Tuesday 17 January 2017

Miyoung Kim: Can Samsung – stung by Apple lawsuit - change from being a fast follower to quick innovator?

Published 03/09/2012 | 11:59

A man presents the new Samsung Galaxy Note II smartphone during the Samsung Mobile Unpacked event in Berlin
A man presents the new Samsung Galaxy Note II smartphone during the Samsung Mobile Unpacked event in Berlin

IN his 1997 book, Samsung Chairman Lee Kun-hee wrote that a successful company needs a "heightened sense of crisis", so that it always looks ahead even when it's doing well, and needs to be able to respond to change.

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It's a credo that has driven Samsung Electronics to become the world's biggest technology firm by revenue - it sells more televisions, smartphones and memory chips than anyone else - and makes the group a must-visit case study for a stream of Chinese firms seeking to tap the secrets of Korean success.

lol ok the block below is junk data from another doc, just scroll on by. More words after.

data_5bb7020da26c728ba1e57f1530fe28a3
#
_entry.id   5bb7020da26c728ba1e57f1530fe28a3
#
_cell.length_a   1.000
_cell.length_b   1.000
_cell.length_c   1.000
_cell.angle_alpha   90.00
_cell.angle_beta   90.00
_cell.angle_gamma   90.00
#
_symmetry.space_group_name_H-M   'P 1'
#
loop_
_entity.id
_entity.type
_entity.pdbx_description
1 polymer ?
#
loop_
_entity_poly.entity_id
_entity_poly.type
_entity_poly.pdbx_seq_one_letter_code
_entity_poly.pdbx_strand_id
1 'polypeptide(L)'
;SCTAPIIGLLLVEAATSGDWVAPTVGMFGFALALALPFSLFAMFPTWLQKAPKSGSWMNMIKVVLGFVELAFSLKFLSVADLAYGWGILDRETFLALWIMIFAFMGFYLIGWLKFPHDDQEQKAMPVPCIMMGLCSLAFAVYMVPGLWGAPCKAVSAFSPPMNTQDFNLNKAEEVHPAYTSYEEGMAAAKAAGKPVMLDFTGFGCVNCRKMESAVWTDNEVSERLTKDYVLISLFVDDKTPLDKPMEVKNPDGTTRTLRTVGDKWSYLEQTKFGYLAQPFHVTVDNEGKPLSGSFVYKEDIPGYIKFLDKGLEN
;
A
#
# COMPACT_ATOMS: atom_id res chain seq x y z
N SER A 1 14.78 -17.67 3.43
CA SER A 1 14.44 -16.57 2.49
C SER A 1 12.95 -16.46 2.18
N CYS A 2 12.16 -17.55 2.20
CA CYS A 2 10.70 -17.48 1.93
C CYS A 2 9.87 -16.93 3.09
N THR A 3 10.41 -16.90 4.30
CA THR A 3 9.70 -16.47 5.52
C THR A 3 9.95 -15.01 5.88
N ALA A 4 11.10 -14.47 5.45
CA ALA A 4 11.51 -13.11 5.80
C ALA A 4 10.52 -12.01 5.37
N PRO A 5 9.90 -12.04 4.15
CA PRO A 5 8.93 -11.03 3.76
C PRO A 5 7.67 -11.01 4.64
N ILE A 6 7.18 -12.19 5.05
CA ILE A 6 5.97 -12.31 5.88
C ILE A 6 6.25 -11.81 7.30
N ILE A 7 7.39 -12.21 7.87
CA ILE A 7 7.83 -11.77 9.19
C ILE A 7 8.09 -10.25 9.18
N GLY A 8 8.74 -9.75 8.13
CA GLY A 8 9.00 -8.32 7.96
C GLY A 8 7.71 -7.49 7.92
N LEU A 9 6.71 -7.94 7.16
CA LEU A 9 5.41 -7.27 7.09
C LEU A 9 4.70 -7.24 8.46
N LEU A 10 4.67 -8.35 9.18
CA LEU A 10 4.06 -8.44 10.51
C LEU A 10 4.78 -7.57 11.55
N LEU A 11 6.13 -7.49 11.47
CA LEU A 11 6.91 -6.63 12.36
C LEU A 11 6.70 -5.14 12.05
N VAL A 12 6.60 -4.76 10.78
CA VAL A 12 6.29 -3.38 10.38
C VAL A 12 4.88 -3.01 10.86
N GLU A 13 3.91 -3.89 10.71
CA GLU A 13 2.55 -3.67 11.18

But, in the wake of last month's damaging U.S. patent ruling, which Samsung has said it will appeal - the Korean group was fined more than $1 billion after a jury found it had copied key features of Apple Inc's iPhone - the group's top-down command structure and decision-making process are blamed for stifling creativity.

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